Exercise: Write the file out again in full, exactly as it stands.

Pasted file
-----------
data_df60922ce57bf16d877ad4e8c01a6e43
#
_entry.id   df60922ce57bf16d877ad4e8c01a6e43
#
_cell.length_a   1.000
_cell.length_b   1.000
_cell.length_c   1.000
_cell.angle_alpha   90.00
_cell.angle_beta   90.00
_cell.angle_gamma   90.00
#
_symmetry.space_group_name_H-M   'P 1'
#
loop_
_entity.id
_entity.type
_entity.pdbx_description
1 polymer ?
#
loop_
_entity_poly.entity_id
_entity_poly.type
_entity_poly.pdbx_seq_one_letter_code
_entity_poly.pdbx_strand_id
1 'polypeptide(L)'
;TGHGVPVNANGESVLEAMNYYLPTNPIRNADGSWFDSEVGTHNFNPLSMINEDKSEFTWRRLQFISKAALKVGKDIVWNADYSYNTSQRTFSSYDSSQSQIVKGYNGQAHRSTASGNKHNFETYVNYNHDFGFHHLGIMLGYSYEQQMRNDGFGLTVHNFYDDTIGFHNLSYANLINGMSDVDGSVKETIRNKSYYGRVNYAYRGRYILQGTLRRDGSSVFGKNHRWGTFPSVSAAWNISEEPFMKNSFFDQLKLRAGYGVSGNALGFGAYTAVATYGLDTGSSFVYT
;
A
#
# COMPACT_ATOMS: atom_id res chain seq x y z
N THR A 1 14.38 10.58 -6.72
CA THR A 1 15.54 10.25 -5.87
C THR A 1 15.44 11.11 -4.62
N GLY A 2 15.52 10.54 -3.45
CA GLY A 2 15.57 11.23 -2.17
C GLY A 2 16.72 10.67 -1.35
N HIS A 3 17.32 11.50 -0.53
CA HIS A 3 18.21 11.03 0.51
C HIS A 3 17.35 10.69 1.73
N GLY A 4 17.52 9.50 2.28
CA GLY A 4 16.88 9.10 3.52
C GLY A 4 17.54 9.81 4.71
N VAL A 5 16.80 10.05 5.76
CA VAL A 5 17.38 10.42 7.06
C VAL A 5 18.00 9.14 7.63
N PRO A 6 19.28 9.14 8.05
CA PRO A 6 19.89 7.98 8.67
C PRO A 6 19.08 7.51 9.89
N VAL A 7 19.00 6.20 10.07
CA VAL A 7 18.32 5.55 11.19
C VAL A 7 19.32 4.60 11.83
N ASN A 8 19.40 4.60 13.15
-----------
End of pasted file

data_df60922ce57bf16d877ad4e8c01a6e43
#
_entry.id   df60922ce57bf16d877ad4e8c01a6e43
#
_cell.length_a   1.000
_cell.length_b   1.000
_cell.length_c   1.000
_cell.angle_alpha   90.00
_cell.angle_beta   90.00
_cell.angle_gamma   90.00
#
_symmetry.space_group_name_H-M   'P 1'
#
loop_
_entity.id
_entity.type
_entity.pdbx_description
1 polymer ?
#
loop_
_entity_poly.entity_id
_entity_poly.type
_entity_poly.pdbx_seq_one_letter_code
_entity_poly.pdbx_strand_id
1 'polypeptide(L)'
;TGHGVPVNANGESVLEAMNYYLPTNPIRNADGSWFDSEVGTHNFNPLSMINEDKSEFTWRRLQFISKAALKVGKDIVWNADYSYNTSQRTFSSYDSSQSQIVKGYNGQAHRSTASGNKHNFETYVNYNHDFGFHHLGIMLGYSYEQQMRNDGFGLTVHNFYDDTIGFHNLSYANLINGMSDVDGSVKETIRNKSYYGRVNYAYRGRYILQGTLRRDGSSVFGKNHRWGTFPSVSAAWNISEEPFMKNSFFDQLKLRAGYGVSGNALGFGAYTAVATYGLDTGSSFVYT
;
A
#
# COMPACT_ATOMS: atom_id res chain seq x y z
N THR A 1 14.38 10.58 -6.72
CA THR A 1 15.54 10.25 -5.87
C THR A 1 15.44 11.11 -4.62
N GLY A 2 15.52 10.54 -3.45
CA GLY A 2 15.57 11.23 -2.17
C GLY A 2 16.72 10.67 -1.35
N HIS A 3 17.32 11.50 -0.53
CA HIS A 3 18.21 11.03 0.51
C HIS A 3 17.35 10.69 1.73
N GLY A 4 17.52 9.50 2.28
CA GLY A 4 16.88 9.10 3.52
C GLY A 4 17.54 9.81 4.71
N VAL A 5 16.80 10.05 5.76
CA VAL A 5 17.38 10.42 7.06
C VAL A 5 18.00 9.14 7.63
N PRO A 6 19.28 9.14 8.05
CA PRO A 6 19.89 7.98 8.67
C PRO A 6 19.08 7.51 9.89
N VAL A 7 19.00 6.20 10.07
CA VAL A 7 18.32 5.55 11.19
C VAL A 7 19.32 4.60 11.83
N ASN A 8 19.40 4.60 13.15